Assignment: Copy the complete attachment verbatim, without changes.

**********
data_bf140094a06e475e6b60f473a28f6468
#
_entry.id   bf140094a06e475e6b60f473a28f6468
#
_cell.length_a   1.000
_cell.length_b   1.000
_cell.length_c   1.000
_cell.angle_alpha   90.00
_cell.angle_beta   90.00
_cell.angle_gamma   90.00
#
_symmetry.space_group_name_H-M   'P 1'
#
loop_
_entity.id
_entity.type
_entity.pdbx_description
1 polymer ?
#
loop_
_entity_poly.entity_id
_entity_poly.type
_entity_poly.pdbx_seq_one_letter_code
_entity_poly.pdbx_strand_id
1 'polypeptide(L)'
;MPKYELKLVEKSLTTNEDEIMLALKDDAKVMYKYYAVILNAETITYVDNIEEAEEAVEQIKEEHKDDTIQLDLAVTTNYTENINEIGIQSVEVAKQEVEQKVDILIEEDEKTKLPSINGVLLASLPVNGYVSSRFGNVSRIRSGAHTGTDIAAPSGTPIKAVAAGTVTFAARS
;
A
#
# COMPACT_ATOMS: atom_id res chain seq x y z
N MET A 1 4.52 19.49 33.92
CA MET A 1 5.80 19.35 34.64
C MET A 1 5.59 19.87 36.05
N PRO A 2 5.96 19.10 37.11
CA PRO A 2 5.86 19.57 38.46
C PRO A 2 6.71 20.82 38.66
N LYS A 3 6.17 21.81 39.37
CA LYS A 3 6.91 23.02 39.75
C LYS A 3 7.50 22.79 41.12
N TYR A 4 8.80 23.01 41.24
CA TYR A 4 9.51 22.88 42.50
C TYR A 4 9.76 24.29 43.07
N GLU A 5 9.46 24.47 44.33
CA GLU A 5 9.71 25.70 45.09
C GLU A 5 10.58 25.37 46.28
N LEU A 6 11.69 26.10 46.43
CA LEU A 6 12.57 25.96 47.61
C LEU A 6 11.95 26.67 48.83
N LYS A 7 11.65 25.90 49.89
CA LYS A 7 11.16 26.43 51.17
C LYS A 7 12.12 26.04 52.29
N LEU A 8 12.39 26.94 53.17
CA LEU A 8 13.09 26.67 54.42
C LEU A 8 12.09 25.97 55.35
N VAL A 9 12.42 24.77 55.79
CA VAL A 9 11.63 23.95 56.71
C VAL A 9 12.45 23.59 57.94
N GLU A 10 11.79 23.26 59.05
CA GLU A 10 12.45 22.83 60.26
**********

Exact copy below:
data_bf140094a06e475e6b60f473a28f6468
#
_entry.id   bf140094a06e475e6b60f473a28f6468
#
_cell.length_a   1.000
_cell.length_b   1.000
_cell.length_c   1.000
_cell.angle_alpha   90.00
_cell.angle_beta   90.00
_cell.angle_gamma   90.00
#
_symmetry.space_group_name_H-M   'P 1'
#
loop_
_entity.id
_entity.type
_entity.pdbx_description
1 polymer ?
#
loop_
_entity_poly.entity_id
_entity_poly.type
_entity_poly.pdbx_seq_one_letter_code
_entity_poly.pdbx_strand_id
1 'polypeptide(L)'
;MPKYELKLVEKSLTTNEDEIMLALKDDAKVMYKYYAVILNAETITYVDNIEEAEEAVEQIKEEHKDDTIQLDLAVTTNYTENINEIGIQSVEVAKQEVEQKVDILIEEDEKTKLPSINGVLLASLPVNGYVSSRFGNVSRIRSGAHTGTDIAAPSGTPIKAVAAGTVTFAARS
;
A
#
# COMPACT_ATOMS: atom_id res chain seq x y z
N MET A 1 4.52 19.49 33.92
CA MET A 1 5.80 19.35 34.64
C MET A 1 5.59 19.87 36.05
N PRO A 2 5.96 19.10 37.11
CA PRO A 2 5.86 19.57 38.46
C PRO A 2 6.71 20.82 38.66
N LYS A 3 6.17 21.81 39.37
CA LYS A 3 6.91 23.02 39.75
C LYS A 3 7.50 22.79 41.12
N TYR A 4 8.80 23.01 41.24
CA TYR A 4 9.51 22.88 42.50
C TYR A 4 9.76 24.29 43.07
N GLU A 5 9.46 24.47 44.33
CA GLU A 5 9.71 25.70 45.09
C GLU A 5 10.58 25.37 46.28
N LEU A 6 11.69 26.10 46.43
CA LEU A 6 12.57 25.96 47.61
C LEU A 6 11.95 26.67 48.83
N LYS A 7 11.65 25.90 49.89
CA LYS A 7 11.16 26.43 51.17
C LYS A 7 12.12 26.04 52.29
N LEU A 8 12.39 26.94 53.17
CA LEU A 8 13.09 26.67 54.42
C LEU A 8 12.09 25.97 55.35
N VAL A 9 12.42 24.77 55.79
CA VAL A 9 11.63 23.95 56.71
C VAL A 9 12.45 23.59 57.94
N GLU A 10 11.79 23.26 59.05
CA GLU A 10 12.45 22.83 60.26